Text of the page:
Jim Flynn

Jim Flynn, Money & the Law

Back in August 2017, in a remarkable (these days) bipartisan effort, Congress passed the Food and Drug Administration Reauthorization Act. This act, among other things, ordered the FDA, an agency within the Department of Health and Human Services, to establish a class of hearing aid products that could be purchased without a prescription, in the same manner as, say, toothpaste.

The FDA was given until Aug. 18, 2020, to issue a draft regulation implementing the law. This regulation was to provide reasonable assurances of safety and efficacy; set output limits and labeling requirements; and otherwise establish rules for the in-store, by mail or online sale of over the counter hearing aids. No later than six months after the draft regulation, the FDA was to issue a final regulation. But, it’s now Sept. 12, 2021; no such regulation exists and the FDA, blaming COVID, has seemingly backburnered the project.

This failure by the FDA to carry out a clear congressional mandate, COVID notwithstanding, has ruffled some feathers. Last November, two senators who sponsored the 2017 hearing aid legislation, Elizabeth Warren and Charles Grassley, wrote the then head of the FDA a letter urging him to do what Congress had ordered his agency to do — issue the regulation. The senators said: “Hearing difficulties are associated with depression and dementia and increase the risks of falls in older adults.” And, they added, hearing aids, as prescription-only products, are expensive and generally not covered by health insurance.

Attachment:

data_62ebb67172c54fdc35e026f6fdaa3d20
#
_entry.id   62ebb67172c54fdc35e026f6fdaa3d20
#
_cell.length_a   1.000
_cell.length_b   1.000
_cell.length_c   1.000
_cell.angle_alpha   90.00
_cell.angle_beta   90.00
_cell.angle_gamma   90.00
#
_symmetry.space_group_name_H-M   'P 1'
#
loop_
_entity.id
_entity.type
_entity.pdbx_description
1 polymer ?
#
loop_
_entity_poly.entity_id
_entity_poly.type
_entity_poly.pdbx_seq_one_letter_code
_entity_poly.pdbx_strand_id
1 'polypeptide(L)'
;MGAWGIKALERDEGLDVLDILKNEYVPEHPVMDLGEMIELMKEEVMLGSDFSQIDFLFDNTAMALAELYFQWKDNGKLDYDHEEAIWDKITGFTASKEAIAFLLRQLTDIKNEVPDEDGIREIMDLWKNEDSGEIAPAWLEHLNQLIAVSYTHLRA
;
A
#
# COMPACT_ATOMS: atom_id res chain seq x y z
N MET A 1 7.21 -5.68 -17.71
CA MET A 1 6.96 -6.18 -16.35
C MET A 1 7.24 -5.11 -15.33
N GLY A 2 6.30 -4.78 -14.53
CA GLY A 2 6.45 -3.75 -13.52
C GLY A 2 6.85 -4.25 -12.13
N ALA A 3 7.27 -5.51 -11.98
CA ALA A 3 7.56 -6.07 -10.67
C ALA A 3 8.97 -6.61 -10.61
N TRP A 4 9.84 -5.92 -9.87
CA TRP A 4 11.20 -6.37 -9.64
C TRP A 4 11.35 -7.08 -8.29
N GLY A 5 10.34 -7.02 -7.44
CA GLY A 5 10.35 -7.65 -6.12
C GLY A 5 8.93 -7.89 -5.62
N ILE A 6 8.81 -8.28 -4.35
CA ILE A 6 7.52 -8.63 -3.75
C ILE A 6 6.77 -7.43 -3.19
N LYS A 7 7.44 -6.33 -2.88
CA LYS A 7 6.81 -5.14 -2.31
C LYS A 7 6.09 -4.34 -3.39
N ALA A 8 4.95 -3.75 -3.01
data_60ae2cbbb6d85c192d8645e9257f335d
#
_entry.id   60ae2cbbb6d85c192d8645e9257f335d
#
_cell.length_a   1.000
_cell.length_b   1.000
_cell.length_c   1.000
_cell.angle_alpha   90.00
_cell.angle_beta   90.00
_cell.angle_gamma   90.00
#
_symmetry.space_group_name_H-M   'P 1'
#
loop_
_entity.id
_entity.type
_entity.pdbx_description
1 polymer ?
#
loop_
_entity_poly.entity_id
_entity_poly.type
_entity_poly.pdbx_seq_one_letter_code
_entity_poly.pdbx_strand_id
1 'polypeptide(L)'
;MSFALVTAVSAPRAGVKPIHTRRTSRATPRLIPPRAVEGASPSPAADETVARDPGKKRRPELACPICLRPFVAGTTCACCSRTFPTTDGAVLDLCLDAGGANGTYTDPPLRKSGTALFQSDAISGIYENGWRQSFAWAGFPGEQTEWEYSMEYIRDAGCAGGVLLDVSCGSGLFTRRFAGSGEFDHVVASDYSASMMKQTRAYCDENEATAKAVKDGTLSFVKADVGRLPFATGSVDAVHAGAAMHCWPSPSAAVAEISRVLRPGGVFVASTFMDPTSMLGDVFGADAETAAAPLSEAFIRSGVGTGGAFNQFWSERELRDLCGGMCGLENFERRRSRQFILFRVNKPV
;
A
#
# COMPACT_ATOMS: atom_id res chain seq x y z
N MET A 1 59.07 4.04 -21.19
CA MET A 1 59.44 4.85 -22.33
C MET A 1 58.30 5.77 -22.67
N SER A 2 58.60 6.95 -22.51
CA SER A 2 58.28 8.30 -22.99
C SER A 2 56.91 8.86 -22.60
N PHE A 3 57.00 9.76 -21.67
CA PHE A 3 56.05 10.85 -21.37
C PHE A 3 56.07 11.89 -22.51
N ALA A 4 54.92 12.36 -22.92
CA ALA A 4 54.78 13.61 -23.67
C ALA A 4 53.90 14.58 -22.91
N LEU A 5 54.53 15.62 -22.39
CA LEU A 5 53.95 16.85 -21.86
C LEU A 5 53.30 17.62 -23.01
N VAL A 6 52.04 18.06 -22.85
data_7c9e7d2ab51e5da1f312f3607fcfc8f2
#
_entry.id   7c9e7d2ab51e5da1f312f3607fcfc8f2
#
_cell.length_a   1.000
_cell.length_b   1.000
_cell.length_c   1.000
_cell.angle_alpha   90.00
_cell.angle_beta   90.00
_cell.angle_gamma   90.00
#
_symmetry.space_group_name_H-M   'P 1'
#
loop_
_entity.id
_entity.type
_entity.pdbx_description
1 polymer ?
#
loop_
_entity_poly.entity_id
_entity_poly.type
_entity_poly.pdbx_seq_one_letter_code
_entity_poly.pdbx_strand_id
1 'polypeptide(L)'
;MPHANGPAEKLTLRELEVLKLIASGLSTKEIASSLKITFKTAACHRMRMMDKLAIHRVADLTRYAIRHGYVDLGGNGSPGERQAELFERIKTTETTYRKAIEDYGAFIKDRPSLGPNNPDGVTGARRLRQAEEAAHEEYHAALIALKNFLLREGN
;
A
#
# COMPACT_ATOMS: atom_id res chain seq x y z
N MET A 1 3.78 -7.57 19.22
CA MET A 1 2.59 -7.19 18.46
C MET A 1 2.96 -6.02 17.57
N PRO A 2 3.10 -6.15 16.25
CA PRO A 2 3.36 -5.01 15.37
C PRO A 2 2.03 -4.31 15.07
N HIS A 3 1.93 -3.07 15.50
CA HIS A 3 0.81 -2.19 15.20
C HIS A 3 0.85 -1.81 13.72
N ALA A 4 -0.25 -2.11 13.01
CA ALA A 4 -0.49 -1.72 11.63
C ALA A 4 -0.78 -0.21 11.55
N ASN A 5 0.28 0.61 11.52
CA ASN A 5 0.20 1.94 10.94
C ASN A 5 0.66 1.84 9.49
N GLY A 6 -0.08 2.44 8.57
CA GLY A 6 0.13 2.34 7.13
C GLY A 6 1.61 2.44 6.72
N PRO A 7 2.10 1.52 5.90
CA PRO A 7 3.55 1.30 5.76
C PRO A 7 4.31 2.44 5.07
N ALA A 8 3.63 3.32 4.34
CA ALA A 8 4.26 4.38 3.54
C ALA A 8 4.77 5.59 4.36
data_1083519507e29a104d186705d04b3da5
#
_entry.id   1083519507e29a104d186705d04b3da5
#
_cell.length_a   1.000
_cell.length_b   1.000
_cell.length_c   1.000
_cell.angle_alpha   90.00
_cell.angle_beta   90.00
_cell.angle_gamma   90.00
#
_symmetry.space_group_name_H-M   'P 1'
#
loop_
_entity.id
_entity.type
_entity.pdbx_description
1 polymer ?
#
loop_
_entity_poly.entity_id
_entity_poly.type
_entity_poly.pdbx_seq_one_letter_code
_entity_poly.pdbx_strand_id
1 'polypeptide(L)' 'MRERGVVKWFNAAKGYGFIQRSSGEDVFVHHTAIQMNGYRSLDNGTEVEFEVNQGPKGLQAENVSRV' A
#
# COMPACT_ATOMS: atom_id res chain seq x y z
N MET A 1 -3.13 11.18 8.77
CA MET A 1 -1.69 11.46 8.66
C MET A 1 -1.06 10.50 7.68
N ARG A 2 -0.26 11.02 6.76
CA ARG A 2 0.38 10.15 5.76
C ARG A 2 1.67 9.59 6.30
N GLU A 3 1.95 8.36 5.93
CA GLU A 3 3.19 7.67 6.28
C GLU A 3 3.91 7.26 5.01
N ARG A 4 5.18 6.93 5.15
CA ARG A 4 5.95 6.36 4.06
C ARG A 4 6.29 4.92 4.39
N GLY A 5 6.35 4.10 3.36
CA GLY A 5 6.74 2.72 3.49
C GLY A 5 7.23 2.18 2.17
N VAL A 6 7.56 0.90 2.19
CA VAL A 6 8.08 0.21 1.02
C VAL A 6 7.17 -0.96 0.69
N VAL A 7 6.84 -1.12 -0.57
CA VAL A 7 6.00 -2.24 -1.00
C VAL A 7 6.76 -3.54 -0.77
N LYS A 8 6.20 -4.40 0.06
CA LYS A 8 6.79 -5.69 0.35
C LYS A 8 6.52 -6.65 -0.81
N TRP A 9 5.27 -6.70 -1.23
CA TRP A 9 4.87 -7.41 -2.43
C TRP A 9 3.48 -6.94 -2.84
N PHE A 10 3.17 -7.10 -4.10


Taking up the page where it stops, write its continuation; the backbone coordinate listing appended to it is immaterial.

Then, on July 9 of this year, the Biden administration issued a wide-ranging executive order instructing all government agencies to get to work creating a competitive marketplace “critical to preserving America’s role as the world’s leading economy.” Included in this executive order was an instruction to the secretary of Health and Human Services to, within 120 days (by Nov. 6), issue the over the counter hearing aid regulation called for in the 2017 law. So we’ll see what happens.

A delay in the availability of over the counter hearing aids is not, of course, a disappointment to everyone. In Colorado and elsewhere, licensed hearing aid providers and audiologists profit from a prescription-only marketplace and may need to adjust their business models when they find themselves competing with the likes of Amazon.

Until over the counter hearing aids are a reality, some people with hearing issues might get help from a “personal sound amplification device.” These are generally low-tech products that work on the same principle as turning up the volume on your television, and they are not allowed to call themselves hearing aids. They can, however, be purchased without a prescription and are much cheaper than actual hearing aids.

In case older readers are wondering about this, notwithstanding diligent research, I have yet to find anything in the law that prohibits hearing aid sellers from learning your age and, after you turn 60, regularly sending you hearing aid marketing materials in unmarked envelopes.

Jim Flynn is with the Colorado Springs firm of Flynn & Wright LLC. You can contact him at moneylaw@jtflynn.com.

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